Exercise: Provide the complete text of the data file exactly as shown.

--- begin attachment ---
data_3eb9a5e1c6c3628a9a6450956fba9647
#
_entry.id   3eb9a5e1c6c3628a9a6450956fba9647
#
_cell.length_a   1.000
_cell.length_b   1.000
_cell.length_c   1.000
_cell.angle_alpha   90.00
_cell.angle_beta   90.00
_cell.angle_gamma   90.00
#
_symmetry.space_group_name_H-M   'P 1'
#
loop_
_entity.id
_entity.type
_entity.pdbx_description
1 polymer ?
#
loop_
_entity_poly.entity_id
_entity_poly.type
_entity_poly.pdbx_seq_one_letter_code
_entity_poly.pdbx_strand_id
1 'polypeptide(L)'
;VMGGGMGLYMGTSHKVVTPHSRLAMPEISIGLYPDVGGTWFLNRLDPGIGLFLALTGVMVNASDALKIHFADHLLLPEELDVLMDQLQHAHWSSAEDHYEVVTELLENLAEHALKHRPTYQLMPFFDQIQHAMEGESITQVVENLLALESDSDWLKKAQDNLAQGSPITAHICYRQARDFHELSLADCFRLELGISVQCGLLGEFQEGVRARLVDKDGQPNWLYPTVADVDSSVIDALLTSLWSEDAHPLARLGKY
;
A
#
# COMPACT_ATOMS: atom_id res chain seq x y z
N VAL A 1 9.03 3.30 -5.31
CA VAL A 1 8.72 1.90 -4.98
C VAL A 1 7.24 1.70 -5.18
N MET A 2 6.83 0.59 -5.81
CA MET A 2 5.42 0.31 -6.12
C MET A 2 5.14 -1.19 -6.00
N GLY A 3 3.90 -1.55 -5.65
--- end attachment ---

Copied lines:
data_3eb9a5e1c6c3628a9a6450956fba9647
#
_entry.id   3eb9a5e1c6c3628a9a6450956fba9647
#
_cell.length_a   1.000
_cell.length_b   1.000
_cell.length_c   1.000
_cell.angle_alpha   90.00
_cell.angle_beta   90.00
_cell.angle_gamma   90.00
#
_symmetry.space_group_name_H-M   'P 1'
#
loop_
_entity.id
_entity.type
_entity.pdbx_description
1 polymer ?
#
loop_
_entity_poly.entity_id
_entity_poly.type
_entity_poly.pdbx_seq_one_letter_code
_entity_poly.pdbx_strand_id
1 'polypeptide(L)'
;VMGGGMGLYMGTSHKVVTPHSRLAMPEISIGLYPDVGGTWFLNRLDPGIGLFLALTGVMVNASDALKIHFADHLLLPEELDVLMDQLQHAHWSSAEDHYEVVTELLENLAEHALKHRPTYQLMPFFDQIQHAMEGESITQVVENLLALESDSDWLKKAQDNLAQGSPITAHICYRQARDFHELSLADCFRLELGISVQCGLLGEFQEGVRARLVDKDGQPNWLYPTVADVDSSVIDALLTSLWSEDAHPLARLGKY
;
A
#
# COMPACT_ATOMS: atom_id res chain seq x y z
N VAL A 1 9.03 3.30 -5.31
CA VAL A 1 8.72 1.90 -4.98
C VAL A 1 7.24 1.70 -5.18
N MET A 2 6.83 0.59 -5.81
CA MET A 2 5.42 0.31 -6.12
C MET A 2 5.14 -1.19 -6.00
N GLY A 3 3.90 -1.55 -5.65